Simon Gillett has for the first time dropped hints that there are 'get-out' clauses in Donington Park's contract to host the British Grand Prix from next season onwards - after revealing that the destructive ongoing FIA/FOTA civil war is scaring investors away and 'causing a bit of a slow-down' in securing the cash injection required for the Leicestershire venue's ambitious ?80 million redevelopment programme in order to bring the track and its facilities up to F1 standard.

Donington's deal with Formula One Management (FOM) chief executive Bernie Ecclestone was recently extended from the original ten-year agreement to 17 years, and after all of the hurdles along the way - from Gillett's business partner Lee Gill departing the fray to the temporary loss of its racing licence and consequent embarrassing cancellation of a number of events and the threat of legal action from circuit owner Tom Wheatcroft for almost ?2.5 million in unpaid rent - of late it has looked finally to be full steam ahead. Until now.

Donington Ventures Leisure Ltd (DVLL) CEO Gillett has suggested that were the eight Formula One Teams' Association (FOTA) dissenters to walk away and form their own 'breakaway' series as they have vowed to do, the subsequent loss of names like Ferrari and McLaren and Lewis Hamilton and Fernando Alonso from the F1 field could trigger the option for Donington to similarly pull out of the deal - as the absence of the sport's most high-profile competitors would make the acquisition of the necessary funding, already badly hit by the global economic downturn last year, considerably more difficult still.

"There are elements that certain things have to arrive on my grid," he told BBC Radio Five Live's Sportsweek programme, "and if they don't I would have the right to a discussion with Bernie. It (the FIA/FOTA budget cap stand-off) causes us a little bit of a slow-down, potentially, but the people we're dealing with are intelligent people. They read the news and see it for what it is.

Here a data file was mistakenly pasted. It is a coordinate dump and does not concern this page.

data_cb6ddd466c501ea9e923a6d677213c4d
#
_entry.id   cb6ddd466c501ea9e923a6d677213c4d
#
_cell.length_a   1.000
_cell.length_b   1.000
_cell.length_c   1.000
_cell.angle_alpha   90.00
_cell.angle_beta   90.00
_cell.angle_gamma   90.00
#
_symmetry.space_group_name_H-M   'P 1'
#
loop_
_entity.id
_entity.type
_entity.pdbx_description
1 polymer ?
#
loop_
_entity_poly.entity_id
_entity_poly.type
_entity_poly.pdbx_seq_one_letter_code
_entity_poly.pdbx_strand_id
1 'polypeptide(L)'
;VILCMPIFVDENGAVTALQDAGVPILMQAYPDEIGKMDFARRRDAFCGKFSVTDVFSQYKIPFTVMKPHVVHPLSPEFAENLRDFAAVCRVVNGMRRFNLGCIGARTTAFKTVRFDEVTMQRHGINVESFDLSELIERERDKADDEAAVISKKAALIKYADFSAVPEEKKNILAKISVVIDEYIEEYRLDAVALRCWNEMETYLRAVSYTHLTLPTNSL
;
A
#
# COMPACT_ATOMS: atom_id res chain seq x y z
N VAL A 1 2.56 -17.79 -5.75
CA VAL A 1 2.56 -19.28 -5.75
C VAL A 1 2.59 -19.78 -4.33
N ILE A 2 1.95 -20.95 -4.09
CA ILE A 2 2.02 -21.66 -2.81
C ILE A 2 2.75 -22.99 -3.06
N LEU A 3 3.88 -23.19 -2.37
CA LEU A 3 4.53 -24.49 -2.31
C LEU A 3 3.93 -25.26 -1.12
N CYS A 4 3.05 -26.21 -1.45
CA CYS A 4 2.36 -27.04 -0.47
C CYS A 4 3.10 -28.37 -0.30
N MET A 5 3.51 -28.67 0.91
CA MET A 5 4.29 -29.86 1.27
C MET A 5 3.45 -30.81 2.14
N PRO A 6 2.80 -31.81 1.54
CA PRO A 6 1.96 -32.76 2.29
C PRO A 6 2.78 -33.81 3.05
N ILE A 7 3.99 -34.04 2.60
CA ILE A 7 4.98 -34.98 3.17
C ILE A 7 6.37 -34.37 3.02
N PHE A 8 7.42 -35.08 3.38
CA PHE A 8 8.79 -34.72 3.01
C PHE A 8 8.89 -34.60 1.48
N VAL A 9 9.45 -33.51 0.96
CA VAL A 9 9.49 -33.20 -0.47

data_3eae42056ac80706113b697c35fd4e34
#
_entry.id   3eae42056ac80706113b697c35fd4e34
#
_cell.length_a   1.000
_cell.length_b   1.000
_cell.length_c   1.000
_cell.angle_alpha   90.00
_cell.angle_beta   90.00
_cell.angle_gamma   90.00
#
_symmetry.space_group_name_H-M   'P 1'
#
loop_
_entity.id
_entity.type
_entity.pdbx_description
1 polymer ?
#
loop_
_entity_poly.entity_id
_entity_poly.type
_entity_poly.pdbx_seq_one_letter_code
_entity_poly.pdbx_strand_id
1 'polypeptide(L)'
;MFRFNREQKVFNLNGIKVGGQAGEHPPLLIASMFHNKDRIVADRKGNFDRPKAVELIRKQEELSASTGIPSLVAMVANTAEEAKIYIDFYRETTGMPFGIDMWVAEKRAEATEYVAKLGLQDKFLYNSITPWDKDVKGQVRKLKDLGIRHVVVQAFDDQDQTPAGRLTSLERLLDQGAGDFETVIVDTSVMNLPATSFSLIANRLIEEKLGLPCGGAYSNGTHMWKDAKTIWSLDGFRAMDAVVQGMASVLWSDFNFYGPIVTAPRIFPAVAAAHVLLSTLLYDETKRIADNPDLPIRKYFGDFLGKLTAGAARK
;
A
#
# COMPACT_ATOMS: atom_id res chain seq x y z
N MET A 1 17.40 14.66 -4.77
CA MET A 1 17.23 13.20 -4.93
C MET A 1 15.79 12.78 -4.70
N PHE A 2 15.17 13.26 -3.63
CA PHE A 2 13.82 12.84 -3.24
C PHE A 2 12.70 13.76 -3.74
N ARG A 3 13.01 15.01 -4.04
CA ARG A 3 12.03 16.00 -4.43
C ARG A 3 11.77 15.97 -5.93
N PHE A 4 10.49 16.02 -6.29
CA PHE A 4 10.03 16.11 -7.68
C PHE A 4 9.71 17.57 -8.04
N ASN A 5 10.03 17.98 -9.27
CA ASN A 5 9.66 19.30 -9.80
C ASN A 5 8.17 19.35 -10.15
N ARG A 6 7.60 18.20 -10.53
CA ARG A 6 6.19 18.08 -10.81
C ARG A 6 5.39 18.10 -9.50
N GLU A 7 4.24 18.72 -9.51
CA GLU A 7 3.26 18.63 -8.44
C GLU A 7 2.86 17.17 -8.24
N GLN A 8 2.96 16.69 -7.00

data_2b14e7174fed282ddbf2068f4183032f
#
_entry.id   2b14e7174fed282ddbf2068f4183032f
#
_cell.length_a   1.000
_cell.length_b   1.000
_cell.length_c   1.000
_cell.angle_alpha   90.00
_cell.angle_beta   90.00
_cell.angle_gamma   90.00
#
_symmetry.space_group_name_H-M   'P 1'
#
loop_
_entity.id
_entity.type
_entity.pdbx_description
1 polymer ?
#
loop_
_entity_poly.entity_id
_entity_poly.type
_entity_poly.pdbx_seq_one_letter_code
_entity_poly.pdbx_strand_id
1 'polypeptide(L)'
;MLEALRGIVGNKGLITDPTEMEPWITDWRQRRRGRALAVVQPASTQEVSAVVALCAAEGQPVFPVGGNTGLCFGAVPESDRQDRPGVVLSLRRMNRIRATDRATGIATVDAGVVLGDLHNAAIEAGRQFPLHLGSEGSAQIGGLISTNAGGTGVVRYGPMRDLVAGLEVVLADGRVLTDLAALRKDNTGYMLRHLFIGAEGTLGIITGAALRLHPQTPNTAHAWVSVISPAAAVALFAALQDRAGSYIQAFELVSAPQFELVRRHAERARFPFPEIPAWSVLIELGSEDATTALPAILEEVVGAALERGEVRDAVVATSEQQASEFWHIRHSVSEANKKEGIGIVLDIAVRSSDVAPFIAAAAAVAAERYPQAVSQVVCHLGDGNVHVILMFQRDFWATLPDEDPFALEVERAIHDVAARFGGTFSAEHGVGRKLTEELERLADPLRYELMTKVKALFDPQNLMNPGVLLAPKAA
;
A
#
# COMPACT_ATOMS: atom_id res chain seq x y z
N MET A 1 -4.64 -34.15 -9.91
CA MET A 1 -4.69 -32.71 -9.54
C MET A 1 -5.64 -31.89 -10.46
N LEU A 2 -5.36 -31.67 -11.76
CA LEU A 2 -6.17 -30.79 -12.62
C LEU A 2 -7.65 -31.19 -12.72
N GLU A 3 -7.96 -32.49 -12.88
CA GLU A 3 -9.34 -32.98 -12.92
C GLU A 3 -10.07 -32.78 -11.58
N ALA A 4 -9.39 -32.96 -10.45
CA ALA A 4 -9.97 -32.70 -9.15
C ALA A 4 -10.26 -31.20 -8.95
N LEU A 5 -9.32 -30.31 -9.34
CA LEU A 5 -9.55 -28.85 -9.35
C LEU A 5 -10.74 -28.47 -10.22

"It's another speed bump, but you will see that Donington has hit enough speed bumps and we are adept at getting over them and pushing forward. I wouldn't say it's hit the buffers."

Gillett also admitted that with so much uncertainty hanging over F1's future, he does not plan to release tickets for sale until August, stressing that 'we'll make sure what we sell is what we can deliver'. Moreover, despite most drivers professing their clear support for Silverstone - one of the most popular circuits on the annual schedule and one that has hosted 43 of the 60 British Grands Prix to-date - the Englishman argued that they would soon grow to love Donington too, and was quick to brush off suggestions that the venue's much-criticised access and transport infrastructure would be unable to cope with the demands of staging a grand prix and all the spectators that would likely attend.